In “Dead Wrong: Violence, Vengeance, and the Victims of Capital Punishment,” author Richard Stack uses cases to examine three of the main causes of wrongful convictions - mistaken eyewitness testimony, official misconduct, and incompetent counsel. Stack, a professor at American University’s School of Communication, based the book on three years of research conducted with the assistance of students enrolled in his public communication classes. He said that he wrote the book to “put a human face” on the issue of wrongful convictions, a concern that unites both supporters and opponents of capital punishment. “Even if you are an arch conservative, no one wants to see an innocent person executed,” he observed.

Three of the four stories highlighted by Stack portray death row exonerations, including that of Greg Wilhoit of Oklahoma, and Freddie Pitts and Wilbert Lee of Florida. Wilhoit’s case provides the backdrop for Stack’s review of incompentent legal defense, while Pitts’ and Wilber’s cases illustrate the errors that result from racial bias and systemic corruption. In his review of mistaken eyewitness testimony, Stack tells the story of Ronald Cotton, who spent 11 years in prison for a rape he did not commit.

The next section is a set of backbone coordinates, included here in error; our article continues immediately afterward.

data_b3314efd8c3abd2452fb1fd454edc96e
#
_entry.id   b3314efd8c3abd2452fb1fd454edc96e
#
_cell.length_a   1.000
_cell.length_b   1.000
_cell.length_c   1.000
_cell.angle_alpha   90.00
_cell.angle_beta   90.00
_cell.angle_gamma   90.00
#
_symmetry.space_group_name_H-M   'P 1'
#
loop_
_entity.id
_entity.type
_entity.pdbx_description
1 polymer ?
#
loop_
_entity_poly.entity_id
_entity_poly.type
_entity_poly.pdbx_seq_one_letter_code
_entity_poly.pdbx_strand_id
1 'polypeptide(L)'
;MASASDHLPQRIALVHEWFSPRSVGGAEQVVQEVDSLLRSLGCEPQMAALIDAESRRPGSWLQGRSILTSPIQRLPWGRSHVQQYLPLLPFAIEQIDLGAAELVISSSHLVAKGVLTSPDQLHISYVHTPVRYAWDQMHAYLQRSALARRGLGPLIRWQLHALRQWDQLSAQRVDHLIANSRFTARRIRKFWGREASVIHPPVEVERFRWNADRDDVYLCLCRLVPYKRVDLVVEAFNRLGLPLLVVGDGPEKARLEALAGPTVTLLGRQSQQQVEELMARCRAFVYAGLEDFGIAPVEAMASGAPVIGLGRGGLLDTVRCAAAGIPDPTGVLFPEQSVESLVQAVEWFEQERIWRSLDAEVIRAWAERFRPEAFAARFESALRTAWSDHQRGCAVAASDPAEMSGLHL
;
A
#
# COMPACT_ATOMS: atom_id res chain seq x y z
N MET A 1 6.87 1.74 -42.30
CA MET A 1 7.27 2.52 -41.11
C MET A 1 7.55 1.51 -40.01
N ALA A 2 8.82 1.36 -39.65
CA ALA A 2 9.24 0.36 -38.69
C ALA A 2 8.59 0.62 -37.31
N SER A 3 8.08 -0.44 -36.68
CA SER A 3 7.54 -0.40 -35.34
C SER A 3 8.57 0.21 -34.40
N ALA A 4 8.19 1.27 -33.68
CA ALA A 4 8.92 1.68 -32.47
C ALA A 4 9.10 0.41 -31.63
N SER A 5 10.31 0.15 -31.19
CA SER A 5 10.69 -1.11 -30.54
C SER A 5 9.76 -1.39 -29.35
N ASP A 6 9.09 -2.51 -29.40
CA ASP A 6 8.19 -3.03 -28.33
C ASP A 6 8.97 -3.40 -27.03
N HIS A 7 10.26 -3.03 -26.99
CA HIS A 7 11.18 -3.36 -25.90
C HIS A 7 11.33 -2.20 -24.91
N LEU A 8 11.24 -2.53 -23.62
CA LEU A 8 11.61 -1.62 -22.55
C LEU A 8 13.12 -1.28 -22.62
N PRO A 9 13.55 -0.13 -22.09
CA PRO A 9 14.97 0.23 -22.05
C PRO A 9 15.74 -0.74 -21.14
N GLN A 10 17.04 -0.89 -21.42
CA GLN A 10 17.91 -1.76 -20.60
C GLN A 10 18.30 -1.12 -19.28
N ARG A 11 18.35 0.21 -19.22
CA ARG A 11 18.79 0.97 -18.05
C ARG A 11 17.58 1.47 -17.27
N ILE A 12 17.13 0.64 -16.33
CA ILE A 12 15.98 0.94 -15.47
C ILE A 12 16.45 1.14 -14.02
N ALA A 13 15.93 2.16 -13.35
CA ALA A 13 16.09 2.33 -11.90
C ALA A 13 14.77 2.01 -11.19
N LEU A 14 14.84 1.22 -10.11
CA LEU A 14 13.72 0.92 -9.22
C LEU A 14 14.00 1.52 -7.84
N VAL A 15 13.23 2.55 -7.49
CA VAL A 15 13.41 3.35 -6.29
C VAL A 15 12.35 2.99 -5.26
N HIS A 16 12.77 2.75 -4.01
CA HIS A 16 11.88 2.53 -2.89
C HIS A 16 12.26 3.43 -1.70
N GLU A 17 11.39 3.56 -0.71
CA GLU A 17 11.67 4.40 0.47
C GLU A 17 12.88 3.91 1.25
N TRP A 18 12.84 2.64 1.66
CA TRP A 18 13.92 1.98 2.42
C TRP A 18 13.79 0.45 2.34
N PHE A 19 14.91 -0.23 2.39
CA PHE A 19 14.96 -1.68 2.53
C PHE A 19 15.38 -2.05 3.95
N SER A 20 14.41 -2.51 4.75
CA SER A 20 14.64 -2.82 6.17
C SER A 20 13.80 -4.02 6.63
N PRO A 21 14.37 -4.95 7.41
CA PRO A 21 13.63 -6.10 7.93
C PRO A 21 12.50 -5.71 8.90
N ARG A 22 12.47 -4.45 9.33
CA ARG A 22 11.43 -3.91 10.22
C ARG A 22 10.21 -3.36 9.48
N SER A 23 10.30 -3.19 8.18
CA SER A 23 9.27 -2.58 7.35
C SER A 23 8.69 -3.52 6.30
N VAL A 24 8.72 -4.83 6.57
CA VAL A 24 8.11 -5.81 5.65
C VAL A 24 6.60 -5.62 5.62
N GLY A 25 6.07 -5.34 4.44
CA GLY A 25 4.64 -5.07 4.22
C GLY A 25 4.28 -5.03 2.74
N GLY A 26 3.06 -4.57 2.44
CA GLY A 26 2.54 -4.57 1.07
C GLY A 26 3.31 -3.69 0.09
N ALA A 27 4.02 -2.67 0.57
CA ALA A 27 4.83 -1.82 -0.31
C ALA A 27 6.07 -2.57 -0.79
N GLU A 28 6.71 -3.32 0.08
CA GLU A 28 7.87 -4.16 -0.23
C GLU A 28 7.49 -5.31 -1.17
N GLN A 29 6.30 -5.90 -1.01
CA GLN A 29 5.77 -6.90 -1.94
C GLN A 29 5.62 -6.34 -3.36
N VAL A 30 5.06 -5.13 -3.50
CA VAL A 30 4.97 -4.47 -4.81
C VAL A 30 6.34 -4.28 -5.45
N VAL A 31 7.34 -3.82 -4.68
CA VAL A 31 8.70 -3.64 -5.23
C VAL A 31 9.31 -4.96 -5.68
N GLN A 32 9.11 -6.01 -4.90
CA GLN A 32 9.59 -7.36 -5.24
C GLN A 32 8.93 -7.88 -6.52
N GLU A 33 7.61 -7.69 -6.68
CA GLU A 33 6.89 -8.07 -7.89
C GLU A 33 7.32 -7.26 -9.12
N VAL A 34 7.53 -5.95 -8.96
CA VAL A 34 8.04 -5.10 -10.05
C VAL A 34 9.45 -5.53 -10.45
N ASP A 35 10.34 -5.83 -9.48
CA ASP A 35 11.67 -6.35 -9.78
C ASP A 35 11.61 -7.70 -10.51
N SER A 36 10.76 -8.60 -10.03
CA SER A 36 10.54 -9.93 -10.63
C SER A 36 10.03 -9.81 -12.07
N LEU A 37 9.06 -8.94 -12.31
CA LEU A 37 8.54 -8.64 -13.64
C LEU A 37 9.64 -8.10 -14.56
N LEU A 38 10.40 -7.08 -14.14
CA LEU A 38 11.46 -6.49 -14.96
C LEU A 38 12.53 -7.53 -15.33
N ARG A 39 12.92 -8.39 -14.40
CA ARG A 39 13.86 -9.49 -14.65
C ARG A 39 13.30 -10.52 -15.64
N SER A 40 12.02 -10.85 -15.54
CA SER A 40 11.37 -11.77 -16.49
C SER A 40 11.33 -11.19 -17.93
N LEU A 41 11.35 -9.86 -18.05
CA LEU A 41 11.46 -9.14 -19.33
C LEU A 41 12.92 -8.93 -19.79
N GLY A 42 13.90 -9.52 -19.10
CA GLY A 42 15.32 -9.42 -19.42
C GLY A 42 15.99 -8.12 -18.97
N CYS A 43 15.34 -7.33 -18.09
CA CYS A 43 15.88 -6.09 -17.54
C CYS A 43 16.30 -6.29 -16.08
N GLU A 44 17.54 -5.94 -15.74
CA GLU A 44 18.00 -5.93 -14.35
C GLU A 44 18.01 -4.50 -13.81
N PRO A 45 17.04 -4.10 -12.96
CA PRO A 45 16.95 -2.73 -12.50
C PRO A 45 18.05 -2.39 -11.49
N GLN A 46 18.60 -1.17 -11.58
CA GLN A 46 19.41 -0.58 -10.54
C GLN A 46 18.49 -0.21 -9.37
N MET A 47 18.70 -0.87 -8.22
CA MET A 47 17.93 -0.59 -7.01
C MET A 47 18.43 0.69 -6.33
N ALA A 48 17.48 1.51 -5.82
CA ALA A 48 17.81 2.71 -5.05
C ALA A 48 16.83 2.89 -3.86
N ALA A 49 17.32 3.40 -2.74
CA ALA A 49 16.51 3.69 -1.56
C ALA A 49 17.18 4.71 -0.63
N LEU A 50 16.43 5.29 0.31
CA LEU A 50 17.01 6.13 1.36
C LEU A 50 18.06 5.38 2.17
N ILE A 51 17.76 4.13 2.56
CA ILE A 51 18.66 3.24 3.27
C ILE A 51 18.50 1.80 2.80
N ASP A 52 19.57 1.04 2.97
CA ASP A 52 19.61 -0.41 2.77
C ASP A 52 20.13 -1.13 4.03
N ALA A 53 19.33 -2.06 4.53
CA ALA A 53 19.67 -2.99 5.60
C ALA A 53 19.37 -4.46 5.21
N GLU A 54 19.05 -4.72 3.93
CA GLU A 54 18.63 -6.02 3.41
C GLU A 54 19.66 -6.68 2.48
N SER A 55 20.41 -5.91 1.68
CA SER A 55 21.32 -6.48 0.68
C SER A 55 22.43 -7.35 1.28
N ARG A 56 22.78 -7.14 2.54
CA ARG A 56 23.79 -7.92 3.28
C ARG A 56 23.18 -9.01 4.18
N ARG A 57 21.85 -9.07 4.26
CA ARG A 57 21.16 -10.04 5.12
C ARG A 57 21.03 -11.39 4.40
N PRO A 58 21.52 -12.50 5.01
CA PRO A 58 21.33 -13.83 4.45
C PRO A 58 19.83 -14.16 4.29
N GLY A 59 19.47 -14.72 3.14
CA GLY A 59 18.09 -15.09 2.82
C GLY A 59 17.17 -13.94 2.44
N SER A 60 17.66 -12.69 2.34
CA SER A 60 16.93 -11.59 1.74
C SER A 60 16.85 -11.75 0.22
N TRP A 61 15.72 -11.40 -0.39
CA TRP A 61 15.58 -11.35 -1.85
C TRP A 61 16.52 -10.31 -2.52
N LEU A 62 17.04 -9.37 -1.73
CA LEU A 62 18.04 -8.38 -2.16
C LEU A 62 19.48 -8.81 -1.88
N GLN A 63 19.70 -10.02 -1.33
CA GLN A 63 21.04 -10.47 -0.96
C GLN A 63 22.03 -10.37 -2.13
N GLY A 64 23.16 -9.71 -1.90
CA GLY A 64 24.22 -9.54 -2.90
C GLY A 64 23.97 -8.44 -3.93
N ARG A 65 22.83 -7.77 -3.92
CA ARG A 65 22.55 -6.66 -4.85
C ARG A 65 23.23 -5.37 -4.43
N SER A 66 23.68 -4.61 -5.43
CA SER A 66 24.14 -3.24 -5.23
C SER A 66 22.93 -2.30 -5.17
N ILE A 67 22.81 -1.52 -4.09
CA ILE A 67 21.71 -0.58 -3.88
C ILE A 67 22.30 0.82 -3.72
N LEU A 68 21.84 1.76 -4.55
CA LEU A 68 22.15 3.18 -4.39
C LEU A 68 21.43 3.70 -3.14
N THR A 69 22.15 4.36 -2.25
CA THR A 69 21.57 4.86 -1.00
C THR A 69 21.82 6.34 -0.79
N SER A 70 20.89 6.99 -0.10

In addition to these four cases, Stack also recounts former Illinois Governor George Ryan’s decision to commute more than 160 death sentences due to his concerns about the death penalty system. The book finally gives the perspective of Murder Victims’ Families for Reconciliation, a group of victims’ family members who oppose capital punishment. Stack calls this section “the exclamation mark” on his argument for an end to the death penalty. He said, “These are the people politicians point to when they beat their chest and say we need the death penalty. But this group’s position is, ‘We don’t want it, and if you’re maintaining it for our benefit, you’re way off base’.”
(American (University) Weekly, April 24, 2007; Praeger Publishers, 2006) See Innocence and Books.